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Kratom

Is it a drug? A medicine? A vitamin?

Is it an opioid? A psychedelic? An amphetamine?

Any time a new drug shows up on the scene, we can be sure of two things. The kids will act like it was just invented, and the adults will freak out and try to outlaw it. With Kratom (Mitragyna speciosa), both are true.

Kratom grows indigenous in Malasia and other areas of southern Asia. There are two (known) active ingredients in Kratom: mitragynine and (far less) 7-hydroxymitragynine. These chemicals bind to opioid receptor sites, but they don't behave like most opioids. And that's how Kratom works its magic. It relieves opioid withdrawal symptoms for many users, and it can provide many of the same analgesic properties as pain killers, but it isn't as addictive as opioids.


If you are struggling with opioid addiction and trying to either reduce or substitute your consumption of heavy opioids like heroin, fentanyl, or other pain killers, you might consider trying Kratom. It has helped many addicted people move from a rut into a new era of our lives. And the science that is already available shows that it is incredibly safe compared to other opioids.

Kratom can be brewed into a tea, or mixed into other flavored beverages. Others prefer to take it in gelcaps to avoid the flavor altogether. Since it can't be injected or snorted in its leaf form, it is less dangerous than traditional opioids--it is much more difficult to overdose. In fact, overdose is nearly unheard of with Kratom, although government agencies have claimed otherwise, citing cases where victims almost always took other drugs that likely contributed to their bad reaction or overdose.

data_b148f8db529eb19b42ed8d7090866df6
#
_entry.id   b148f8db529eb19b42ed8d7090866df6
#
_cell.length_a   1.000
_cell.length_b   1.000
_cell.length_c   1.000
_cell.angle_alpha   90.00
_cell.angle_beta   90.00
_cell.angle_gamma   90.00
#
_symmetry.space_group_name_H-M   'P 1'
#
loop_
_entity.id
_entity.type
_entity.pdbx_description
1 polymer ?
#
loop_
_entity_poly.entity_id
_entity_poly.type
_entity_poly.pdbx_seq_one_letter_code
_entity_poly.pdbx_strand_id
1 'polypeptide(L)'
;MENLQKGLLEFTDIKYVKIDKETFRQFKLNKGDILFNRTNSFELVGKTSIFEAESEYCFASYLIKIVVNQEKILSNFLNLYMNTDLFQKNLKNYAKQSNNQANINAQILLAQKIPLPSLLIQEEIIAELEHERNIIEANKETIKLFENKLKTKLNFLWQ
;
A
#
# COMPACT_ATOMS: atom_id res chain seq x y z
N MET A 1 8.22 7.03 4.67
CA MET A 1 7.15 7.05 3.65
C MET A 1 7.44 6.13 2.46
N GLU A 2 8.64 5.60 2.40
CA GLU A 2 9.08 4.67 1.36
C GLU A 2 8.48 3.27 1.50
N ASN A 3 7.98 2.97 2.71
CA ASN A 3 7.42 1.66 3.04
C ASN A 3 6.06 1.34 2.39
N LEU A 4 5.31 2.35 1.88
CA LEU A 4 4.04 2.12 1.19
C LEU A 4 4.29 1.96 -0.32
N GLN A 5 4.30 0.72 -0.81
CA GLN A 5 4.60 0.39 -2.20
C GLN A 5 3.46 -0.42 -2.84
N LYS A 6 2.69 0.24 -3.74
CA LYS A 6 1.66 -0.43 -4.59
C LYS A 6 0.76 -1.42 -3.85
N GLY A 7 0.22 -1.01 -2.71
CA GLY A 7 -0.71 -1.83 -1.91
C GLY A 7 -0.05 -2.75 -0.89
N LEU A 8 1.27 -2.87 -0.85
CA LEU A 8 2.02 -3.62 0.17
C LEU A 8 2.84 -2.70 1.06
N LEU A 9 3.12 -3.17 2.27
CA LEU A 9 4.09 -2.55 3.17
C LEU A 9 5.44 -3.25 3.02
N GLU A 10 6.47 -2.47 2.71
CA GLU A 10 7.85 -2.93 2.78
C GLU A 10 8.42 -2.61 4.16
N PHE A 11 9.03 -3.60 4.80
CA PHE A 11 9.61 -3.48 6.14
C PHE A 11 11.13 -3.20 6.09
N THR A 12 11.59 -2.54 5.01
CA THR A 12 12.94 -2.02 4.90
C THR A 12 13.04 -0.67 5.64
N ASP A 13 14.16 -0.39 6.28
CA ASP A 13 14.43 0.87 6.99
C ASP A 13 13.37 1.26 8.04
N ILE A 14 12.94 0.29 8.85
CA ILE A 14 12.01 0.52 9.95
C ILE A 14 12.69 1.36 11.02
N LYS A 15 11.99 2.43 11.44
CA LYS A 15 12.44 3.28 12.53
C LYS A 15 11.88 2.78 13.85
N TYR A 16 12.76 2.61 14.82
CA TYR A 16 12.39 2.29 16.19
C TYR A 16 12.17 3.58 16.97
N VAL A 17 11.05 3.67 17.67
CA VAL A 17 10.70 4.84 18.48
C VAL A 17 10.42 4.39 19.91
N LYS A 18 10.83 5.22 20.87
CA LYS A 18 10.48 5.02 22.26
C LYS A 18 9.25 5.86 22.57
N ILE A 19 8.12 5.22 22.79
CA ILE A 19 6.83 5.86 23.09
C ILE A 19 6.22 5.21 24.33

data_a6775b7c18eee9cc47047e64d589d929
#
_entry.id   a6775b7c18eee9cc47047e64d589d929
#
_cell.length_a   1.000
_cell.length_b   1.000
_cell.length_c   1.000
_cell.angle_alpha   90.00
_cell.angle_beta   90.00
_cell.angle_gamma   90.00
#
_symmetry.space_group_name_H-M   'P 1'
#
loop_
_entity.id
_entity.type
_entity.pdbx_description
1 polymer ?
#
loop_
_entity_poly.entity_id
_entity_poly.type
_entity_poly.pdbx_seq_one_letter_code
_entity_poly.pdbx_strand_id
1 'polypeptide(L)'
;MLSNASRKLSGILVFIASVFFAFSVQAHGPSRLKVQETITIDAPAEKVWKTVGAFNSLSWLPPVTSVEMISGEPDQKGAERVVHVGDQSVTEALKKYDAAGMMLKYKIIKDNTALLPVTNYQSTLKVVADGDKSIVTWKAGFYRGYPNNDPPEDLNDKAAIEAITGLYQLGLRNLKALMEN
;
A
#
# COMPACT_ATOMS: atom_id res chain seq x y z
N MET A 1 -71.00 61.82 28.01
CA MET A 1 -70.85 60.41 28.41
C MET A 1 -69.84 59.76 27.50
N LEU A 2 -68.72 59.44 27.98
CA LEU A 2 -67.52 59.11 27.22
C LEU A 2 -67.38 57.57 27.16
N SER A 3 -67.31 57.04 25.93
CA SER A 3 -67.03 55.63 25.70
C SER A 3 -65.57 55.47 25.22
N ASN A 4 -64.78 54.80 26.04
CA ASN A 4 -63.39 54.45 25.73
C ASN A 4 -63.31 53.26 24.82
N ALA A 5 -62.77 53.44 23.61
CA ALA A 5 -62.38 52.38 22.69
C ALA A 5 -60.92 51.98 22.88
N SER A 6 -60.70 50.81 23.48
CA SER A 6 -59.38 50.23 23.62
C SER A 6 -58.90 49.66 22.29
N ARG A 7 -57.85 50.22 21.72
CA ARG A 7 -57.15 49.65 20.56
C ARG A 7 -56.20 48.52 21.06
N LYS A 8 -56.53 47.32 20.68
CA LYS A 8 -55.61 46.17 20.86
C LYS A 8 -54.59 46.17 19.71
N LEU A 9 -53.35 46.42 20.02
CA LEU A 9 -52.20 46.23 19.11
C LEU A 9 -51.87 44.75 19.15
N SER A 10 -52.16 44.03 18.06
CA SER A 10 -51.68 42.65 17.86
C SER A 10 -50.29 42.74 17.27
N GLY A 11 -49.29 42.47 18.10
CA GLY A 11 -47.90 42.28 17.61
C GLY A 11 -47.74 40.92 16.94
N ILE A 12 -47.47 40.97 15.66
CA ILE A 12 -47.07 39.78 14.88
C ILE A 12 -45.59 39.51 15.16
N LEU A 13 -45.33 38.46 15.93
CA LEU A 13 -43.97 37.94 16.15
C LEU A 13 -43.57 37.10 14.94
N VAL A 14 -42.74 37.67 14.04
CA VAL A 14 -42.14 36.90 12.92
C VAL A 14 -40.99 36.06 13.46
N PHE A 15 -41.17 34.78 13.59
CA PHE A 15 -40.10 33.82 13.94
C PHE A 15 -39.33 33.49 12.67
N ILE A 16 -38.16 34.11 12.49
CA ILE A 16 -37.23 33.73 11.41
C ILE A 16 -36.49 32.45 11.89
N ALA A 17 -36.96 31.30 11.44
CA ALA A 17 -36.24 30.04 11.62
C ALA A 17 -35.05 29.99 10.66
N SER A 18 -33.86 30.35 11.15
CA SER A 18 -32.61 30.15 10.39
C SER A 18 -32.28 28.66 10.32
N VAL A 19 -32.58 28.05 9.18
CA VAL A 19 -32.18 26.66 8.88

Check out my latest episode with Dr. Oliver Grundmann for an update on the latest findings on Kratom, and for advice about how to use it safely. Dr. Grundmann's latest publication is linked here.

The American Kratom Association (below) is also a great source for more information. They have a list of vendors who have agreed to follow testing standards that ensure safer consumer products. But until it is legalized and regulated, it will continue to be associated with underworld markets.



As I mentioned in the episode, we just saw the preliminary overdose death number from 2019: nearly 71,000. A link to the CDC preliminary 2019 overdose death numbers is HERE.


We have to rethink our drug policy. Until intoxicants like heroin, cocaine, methamphetamine, and kratom are available from regulated vendors, we remain in danger every time we purchase and consume them. The sooner we begin to pull ourselves out of this hundred year war against our own people--those using drugs--this yearly reminder of our failure will continue to break our hearts.






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